The Heber Valley Artisan Cheese  and Kohler Creamery is located on the outskirts of Midway and the first stop if traveling south from Park City. Their web site states: "At Heber Valley Artisan Cheese our mission is to help others experience the difference of the farmer's touch. Our fully integrated dairy farm to creamery delivers a true farm-to-table experience. In fact, we believe the finest handcrafted cheeses, fresh or aged, begins with the perfect base premium milk  pure, rich and creamy, a 'recipe' we've been perfecting on our farm for nearly 100 years." There are a lot of different types of cheese that you can sample and purchase in the showroom; but the ice cream line was way too long, so I just sampled the different types of cheese.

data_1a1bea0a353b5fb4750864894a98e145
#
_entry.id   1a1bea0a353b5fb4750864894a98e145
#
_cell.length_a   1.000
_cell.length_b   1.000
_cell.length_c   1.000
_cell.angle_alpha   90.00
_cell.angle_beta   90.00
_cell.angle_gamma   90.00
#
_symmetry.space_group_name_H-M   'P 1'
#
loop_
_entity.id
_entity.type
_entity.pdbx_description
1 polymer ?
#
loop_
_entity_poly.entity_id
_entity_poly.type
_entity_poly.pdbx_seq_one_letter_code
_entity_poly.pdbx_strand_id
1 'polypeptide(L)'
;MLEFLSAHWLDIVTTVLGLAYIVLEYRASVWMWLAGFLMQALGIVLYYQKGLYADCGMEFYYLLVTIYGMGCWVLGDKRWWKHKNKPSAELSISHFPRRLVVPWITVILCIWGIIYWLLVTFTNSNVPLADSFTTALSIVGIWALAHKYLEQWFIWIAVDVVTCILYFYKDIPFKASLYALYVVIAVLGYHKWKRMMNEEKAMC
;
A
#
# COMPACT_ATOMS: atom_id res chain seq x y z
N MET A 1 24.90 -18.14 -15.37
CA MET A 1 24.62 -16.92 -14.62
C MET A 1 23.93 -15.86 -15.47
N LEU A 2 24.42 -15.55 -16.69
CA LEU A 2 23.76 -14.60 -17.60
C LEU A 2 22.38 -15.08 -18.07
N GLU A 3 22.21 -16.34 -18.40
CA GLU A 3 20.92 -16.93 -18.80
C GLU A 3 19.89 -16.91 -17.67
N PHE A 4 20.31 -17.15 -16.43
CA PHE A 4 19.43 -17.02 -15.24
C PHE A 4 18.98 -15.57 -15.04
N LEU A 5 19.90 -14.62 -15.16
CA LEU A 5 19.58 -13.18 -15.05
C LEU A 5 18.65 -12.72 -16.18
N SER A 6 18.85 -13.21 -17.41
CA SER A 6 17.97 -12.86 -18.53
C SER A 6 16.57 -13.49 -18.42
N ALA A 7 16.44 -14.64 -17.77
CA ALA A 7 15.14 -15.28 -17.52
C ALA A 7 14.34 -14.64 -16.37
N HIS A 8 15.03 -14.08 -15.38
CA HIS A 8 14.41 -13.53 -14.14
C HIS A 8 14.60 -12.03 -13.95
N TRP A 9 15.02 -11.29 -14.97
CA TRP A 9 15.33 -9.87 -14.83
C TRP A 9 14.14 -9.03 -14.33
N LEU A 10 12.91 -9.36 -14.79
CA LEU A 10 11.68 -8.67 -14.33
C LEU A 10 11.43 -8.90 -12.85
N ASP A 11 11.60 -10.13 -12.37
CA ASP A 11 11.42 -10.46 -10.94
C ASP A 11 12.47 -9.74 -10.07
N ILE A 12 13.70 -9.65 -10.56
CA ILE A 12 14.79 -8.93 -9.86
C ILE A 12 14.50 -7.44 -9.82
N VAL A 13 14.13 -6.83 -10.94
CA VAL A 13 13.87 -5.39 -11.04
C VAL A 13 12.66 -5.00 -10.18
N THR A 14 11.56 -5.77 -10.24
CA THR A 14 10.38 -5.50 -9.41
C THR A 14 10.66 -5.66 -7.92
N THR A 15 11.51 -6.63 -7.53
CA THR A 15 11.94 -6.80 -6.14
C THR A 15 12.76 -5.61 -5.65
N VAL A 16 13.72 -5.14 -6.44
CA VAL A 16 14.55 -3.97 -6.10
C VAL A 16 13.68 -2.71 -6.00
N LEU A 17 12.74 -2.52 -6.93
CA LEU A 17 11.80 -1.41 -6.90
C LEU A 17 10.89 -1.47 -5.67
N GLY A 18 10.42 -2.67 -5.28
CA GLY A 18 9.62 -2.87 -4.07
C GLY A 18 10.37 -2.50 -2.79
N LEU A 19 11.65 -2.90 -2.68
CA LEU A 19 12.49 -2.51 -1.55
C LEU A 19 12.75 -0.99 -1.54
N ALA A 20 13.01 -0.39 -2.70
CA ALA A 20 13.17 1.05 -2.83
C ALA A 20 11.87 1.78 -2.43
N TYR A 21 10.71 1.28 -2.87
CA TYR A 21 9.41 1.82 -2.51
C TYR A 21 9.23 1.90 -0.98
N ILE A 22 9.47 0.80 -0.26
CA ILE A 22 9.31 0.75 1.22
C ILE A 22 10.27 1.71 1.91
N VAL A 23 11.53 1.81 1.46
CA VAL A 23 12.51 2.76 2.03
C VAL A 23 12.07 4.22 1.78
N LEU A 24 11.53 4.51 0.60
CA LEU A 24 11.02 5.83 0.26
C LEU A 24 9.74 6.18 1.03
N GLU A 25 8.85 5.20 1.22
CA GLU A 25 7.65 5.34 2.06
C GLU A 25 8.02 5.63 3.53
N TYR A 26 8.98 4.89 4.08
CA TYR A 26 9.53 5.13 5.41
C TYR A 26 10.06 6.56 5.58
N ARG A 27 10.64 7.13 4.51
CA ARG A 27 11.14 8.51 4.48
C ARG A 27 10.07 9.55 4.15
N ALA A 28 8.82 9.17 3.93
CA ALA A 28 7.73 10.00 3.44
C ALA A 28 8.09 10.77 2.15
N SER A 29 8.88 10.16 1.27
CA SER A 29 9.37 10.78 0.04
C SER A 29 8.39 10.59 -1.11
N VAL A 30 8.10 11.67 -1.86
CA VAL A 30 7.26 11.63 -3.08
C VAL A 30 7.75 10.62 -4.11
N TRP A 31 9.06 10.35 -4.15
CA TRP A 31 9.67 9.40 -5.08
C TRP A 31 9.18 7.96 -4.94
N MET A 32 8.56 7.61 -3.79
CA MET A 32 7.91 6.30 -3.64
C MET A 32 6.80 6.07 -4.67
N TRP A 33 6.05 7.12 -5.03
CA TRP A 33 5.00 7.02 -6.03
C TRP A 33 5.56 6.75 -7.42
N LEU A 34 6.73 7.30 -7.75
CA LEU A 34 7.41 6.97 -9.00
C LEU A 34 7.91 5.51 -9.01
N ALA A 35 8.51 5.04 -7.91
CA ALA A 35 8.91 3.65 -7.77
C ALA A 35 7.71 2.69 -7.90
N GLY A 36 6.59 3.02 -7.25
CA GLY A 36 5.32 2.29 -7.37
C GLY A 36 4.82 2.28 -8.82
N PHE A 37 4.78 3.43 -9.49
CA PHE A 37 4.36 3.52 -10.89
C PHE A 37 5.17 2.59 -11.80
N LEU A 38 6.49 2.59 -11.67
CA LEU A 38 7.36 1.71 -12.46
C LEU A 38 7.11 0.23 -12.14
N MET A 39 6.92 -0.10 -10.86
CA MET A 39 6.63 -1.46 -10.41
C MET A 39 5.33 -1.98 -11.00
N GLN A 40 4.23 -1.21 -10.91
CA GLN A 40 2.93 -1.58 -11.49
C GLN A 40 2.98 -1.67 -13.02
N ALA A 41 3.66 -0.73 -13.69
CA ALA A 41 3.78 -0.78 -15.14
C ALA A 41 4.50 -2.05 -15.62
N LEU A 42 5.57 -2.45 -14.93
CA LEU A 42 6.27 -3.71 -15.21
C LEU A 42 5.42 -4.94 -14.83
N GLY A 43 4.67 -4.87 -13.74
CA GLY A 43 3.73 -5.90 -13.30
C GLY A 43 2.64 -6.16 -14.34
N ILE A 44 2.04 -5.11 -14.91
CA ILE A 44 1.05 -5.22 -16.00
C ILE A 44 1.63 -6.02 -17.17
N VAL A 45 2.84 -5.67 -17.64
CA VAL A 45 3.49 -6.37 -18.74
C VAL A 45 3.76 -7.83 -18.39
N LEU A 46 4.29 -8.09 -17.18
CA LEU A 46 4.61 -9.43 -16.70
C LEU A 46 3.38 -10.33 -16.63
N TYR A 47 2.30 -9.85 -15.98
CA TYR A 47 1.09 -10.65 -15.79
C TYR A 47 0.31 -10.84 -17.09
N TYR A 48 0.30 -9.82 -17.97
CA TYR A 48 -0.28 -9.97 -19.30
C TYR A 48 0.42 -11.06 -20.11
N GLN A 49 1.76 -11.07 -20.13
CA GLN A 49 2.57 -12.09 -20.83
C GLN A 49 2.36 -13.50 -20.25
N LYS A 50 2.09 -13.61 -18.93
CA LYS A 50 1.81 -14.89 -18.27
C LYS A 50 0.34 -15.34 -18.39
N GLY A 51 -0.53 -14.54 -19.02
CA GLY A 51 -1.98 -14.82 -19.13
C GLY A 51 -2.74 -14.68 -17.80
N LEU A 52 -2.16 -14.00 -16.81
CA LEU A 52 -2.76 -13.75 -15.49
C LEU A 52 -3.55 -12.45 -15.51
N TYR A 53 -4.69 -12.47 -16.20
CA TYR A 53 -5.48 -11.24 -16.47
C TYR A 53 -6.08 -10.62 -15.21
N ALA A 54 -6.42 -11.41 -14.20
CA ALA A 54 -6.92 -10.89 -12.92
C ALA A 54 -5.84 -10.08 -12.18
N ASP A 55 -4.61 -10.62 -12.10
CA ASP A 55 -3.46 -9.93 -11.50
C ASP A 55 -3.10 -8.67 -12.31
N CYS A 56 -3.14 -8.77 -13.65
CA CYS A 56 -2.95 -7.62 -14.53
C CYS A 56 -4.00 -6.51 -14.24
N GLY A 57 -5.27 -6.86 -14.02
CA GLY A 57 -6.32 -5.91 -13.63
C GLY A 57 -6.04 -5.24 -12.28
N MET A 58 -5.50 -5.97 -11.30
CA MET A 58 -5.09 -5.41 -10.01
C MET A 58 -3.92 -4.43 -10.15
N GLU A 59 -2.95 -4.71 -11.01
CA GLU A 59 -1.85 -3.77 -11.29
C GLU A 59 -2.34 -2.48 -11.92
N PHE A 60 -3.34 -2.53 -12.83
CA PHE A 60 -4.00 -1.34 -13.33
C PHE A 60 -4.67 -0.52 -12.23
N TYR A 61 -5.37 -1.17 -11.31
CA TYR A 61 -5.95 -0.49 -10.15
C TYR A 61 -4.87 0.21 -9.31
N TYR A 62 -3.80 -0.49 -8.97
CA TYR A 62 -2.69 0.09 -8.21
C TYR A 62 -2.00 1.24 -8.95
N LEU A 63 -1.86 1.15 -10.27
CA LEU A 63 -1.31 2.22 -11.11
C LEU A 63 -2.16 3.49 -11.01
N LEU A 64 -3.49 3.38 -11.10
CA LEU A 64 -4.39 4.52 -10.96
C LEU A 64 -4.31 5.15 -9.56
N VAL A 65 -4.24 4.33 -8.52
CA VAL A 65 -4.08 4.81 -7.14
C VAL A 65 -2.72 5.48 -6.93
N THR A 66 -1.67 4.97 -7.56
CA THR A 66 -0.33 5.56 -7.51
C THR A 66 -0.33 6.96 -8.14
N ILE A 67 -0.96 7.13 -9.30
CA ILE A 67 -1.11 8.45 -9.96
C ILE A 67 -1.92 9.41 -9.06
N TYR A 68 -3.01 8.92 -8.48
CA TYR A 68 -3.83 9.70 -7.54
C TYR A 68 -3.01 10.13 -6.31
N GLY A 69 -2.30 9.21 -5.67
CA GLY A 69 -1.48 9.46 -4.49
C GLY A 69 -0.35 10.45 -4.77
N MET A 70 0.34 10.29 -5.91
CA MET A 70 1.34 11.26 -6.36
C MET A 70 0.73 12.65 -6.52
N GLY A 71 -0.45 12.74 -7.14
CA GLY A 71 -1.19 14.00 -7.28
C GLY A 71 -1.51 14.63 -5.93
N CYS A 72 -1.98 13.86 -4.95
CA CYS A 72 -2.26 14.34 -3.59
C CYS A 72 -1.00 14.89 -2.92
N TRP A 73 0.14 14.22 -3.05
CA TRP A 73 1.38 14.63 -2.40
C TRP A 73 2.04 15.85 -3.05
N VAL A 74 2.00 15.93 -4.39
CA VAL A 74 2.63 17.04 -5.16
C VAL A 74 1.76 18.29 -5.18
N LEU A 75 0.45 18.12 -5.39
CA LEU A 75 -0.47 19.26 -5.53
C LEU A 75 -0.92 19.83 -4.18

The Midway Geothermal Area has been recognized as an "interesting and unusual geologic feature" since it was discovered by early pioneers. Homestead Crater is a distinguishing landmark in the geothermal area because it is 55 feet tall and about 400 feet in diameter at its base. The dome is believed to be about 10,000 years old and is made of "trifa" or "travertine" that was formed by overflows of mineral rich water.

It has been theorized that water percolated into the ground and followed cracks in the earth to a depth of one-to-two miles. The heated water then returned to the surface and deposited the material known as "travertine" to form the crater cone. Water currently flows through cracks in the crater at a rate of about 135,000 gallon per day.